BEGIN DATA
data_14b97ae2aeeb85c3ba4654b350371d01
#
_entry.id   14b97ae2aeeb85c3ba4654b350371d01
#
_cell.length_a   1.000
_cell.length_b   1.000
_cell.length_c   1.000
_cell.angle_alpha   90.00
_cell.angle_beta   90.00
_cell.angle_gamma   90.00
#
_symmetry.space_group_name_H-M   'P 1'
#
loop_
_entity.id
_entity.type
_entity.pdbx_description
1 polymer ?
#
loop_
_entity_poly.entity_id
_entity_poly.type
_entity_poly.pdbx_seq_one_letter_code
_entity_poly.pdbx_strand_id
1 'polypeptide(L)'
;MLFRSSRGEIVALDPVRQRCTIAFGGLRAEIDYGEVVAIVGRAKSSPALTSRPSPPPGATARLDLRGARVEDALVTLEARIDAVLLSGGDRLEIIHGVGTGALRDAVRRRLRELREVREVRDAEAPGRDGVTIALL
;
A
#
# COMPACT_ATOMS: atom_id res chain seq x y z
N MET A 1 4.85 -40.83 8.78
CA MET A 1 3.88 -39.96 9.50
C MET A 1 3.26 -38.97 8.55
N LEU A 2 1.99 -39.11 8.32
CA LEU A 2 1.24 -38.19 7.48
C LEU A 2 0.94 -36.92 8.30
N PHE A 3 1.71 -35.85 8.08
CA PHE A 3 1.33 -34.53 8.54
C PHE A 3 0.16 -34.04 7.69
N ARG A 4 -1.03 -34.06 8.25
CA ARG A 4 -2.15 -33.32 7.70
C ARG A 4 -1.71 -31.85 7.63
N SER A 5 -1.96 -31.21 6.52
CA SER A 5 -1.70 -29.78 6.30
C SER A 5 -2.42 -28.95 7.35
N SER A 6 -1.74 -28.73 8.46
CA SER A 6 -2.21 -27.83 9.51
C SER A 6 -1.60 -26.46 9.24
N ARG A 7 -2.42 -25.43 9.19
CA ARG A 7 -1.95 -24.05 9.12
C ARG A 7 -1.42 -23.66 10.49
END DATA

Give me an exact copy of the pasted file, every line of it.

data_14b97ae2aeeb85c3ba4654b350371d01
#
_entry.id   14b97ae2aeeb85c3ba4654b350371d01
#
_cell.length_a   1.000
_cell.length_b   1.000
_cell.length_c   1.000
_cell.angle_alpha   90.00
_cell.angle_beta   90.00
_cell.angle_gamma   90.00
#
_symmetry.space_group_name_H-M   'P 1'
#
loop_
_entity.id
_entity.type
_entity.pdbx_description
1 polymer ?
#
loop_
_entity_poly.entity_id
_entity_poly.type
_entity_poly.pdbx_seq_one_letter_code
_entity_poly.pdbx_strand_id
1 'polypeptide(L)'
;MLFRSSRGEIVALDPVRQRCTIAFGGLRAEIDYGEVVAIVGRAKSSPALTSRPSPPPGATARLDLRGARVEDALVTLEARIDAVLLSGGDRLEIIHGVGTGALRDAVRRRLRELREVREVRDAEAPGRDGVTIALL
;
A
#
# COMPACT_ATOMS: atom_id res chain seq x y z
N MET A 1 4.85 -40.83 8.78
CA MET A 1 3.88 -39.96 9.50
C MET A 1 3.26 -38.97 8.55
N LEU A 2 1.99 -39.11 8.32
CA LEU A 2 1.24 -38.19 7.48
C LEU A 2 0.94 -36.92 8.30
N PHE A 3 1.71 -35.85 8.08
CA PHE A 3 1.33 -34.53 8.54
C PHE A 3 0.16 -34.04 7.69
N ARG A 4 -1.03 -34.06 8.25
CA ARG A 4 -2.15 -33.32 7.70
C ARG A 4 -1.71 -31.85 7.63
N SER A 5 -1.96 -31.21 6.52
CA SER A 5 -1.70 -29.78 6.30
C SER A 5 -2.42 -28.95 7.35
N SER A 6 -1.74 -28.73 8.46
CA SER A 6 -2.21 -27.83 9.51
C SER A 6 -1.60 -26.46 9.24
N ARG A 7 -2.42 -25.43 9.19
CA ARG A 7 -1.95 -24.05 9.12
C ARG A 7 -1.42 -23.66 10.49